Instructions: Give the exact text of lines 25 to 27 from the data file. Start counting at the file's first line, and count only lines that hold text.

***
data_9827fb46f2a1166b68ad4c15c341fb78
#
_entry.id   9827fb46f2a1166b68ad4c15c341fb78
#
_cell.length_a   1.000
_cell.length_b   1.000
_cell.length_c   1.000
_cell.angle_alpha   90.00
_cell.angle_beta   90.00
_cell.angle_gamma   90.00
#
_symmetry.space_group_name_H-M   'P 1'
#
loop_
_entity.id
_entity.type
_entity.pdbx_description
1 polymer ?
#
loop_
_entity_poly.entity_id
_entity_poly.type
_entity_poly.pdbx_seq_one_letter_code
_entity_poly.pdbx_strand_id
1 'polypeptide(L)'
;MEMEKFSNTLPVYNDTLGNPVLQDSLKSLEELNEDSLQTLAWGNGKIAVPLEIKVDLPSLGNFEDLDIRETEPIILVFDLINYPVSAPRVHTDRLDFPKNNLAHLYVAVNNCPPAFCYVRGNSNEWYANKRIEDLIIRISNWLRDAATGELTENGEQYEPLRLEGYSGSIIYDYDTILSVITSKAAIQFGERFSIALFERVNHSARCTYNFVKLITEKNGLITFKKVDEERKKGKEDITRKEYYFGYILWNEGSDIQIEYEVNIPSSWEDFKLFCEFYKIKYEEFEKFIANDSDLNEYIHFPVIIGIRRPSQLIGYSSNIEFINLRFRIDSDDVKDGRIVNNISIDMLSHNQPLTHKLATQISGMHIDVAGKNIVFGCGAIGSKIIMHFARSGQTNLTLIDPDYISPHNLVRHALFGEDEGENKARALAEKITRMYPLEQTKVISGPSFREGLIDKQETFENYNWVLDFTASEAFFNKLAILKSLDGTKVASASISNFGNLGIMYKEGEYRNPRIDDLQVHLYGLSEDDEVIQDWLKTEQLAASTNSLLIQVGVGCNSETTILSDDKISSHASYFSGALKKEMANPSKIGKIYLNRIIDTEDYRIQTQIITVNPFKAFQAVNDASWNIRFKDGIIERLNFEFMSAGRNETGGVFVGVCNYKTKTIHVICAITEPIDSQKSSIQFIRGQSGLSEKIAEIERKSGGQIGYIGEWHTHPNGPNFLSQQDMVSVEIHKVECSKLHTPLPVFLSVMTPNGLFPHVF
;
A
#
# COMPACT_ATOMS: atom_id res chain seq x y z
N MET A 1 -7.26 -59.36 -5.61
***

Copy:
1 'polypeptide(L)'
;MEMEKFSNTLPVYNDTLGNPVLQDSLKSLEELNEDSLQTLAWGNGKIAVPLEIKVDLPSLGNFEDLDIRETEPIILVFDLINYPVSAPRVHTDRLDFPKNNLAHLYVAVNNCPPAFCYVRGNSNEWYANKRIEDLIIRISNWLRDAATGELTENGEQYEPLRLEGYSGSIIYDYDTILSVITSKAAIQFGERFSIALFERVNHSARCTYNFVKLITEKNGLITFKKVDEERKKGKEDITRKEYYFGYILWNEGSDIQIEYEVNIPSSWEDFKLFCEFYKIKYEEFEKFIANDSDLNEYIHFPVIIGIRRPSQLIGYSSNIEFINLRFRIDSDDVKDGRIVNNISIDMLSHNQPLTHKLATQISGMHIDVAGKNIVFGCGAIGSKIIMHFARSGQTNLTLIDPDYISPHNLVRHALFGEDEGENKARALAEKITRMYPLEQTKVISGPSFREGLIDKQETFENYNWVLDFTASEAFFNKLAILKSLDGTKVASASISNFGNLGIMYKEGEYRNPRIDDLQVHLYGLSEDDEVIQDWLKTEQLAASTNSLLIQVGVGCNSETTILSDDKISSHASYFSGALKKEMANPSKIGKIYLNRIIDTEDYRIQTQIITVNPFKAFQAVNDASWNIRFKDGIIERLNFEFMSAGRNETGGVFVGVCNYKTKTIHVICAITEPIDSQKSSIQFIRGQSGLSEKIAEIERKSGGQIGYIGEWHTHPNGPNFLSQQDMVSVEIHKVECSKLHTPLPVFLSVMTPNGLFPHVF
;